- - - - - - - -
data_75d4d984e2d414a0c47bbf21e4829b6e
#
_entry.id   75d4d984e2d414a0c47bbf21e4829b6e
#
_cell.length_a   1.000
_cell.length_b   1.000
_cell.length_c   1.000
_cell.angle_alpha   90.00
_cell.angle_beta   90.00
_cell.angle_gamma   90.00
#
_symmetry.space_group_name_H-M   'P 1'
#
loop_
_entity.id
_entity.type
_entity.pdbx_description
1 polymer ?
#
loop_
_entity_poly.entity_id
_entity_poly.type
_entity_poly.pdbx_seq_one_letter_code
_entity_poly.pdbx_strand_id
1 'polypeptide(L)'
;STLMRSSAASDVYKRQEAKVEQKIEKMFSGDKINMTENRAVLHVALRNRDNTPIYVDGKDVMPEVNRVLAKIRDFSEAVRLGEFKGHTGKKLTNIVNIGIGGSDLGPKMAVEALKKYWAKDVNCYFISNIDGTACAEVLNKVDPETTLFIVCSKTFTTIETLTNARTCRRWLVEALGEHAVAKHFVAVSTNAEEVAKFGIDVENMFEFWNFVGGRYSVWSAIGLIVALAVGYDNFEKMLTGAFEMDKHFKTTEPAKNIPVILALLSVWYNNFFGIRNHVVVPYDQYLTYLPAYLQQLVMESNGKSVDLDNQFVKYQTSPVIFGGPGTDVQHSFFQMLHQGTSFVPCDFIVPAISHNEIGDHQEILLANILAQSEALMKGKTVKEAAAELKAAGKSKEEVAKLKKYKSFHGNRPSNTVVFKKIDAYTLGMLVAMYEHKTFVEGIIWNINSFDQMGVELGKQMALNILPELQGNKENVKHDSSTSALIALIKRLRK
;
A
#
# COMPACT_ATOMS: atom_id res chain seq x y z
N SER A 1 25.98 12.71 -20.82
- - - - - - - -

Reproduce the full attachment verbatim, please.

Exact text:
data_75d4d984e2d414a0c47bbf21e4829b6e
#
_entry.id   75d4d984e2d414a0c47bbf21e4829b6e
#
_cell.length_a   1.000
_cell.length_b   1.000
_cell.length_c   1.000
_cell.angle_alpha   90.00
_cell.angle_beta   90.00
_cell.angle_gamma   90.00
#
_symmetry.space_group_name_H-M   'P 1'
#
loop_
_entity.id
_entity.type
_entity.pdbx_description
1 polymer ?
#
loop_
_entity_poly.entity_id
_entity_poly.type
_entity_poly.pdbx_seq_one_letter_code
_entity_poly.pdbx_strand_id
1 'polypeptide(L)'
;STLMRSSAASDVYKRQEAKVEQKIEKMFSGDKINMTENRAVLHVALRNRDNTPIYVDGKDVMPEVNRVLAKIRDFSEAVRLGEFKGHTGKKLTNIVNIGIGGSDLGPKMAVEALKKYWAKDVNCYFISNIDGTACAEVLNKVDPETTLFIVCSKTFTTIETLTNARTCRRWLVEALGEHAVAKHFVAVSTNAEEVAKFGIDVENMFEFWNFVGGRYSVWSAIGLIVALAVGYDNFEKMLTGAFEMDKHFKTTEPAKNIPVILALLSVWYNNFFGIRNHVVVPYDQYLTYLPAYLQQLVMESNGKSVDLDNQFVKYQTSPVIFGGPGTDVQHSFFQMLHQGTSFVPCDFIVPAISHNEIGDHQEILLANILAQSEALMKGKTVKEAAAELKAAGKSKEEVAKLKKYKSFHGNRPSNTVVFKKIDAYTLGMLVAMYEHKTFVEGIIWNINSFDQMGVELGKQMALNILPELQGNKENVKHDSSTSALIALIKRLRK
;
A
#
# COMPACT_ATOMS: atom_id res chain seq x y z
N SER A 1 25.98 12.71 -20.82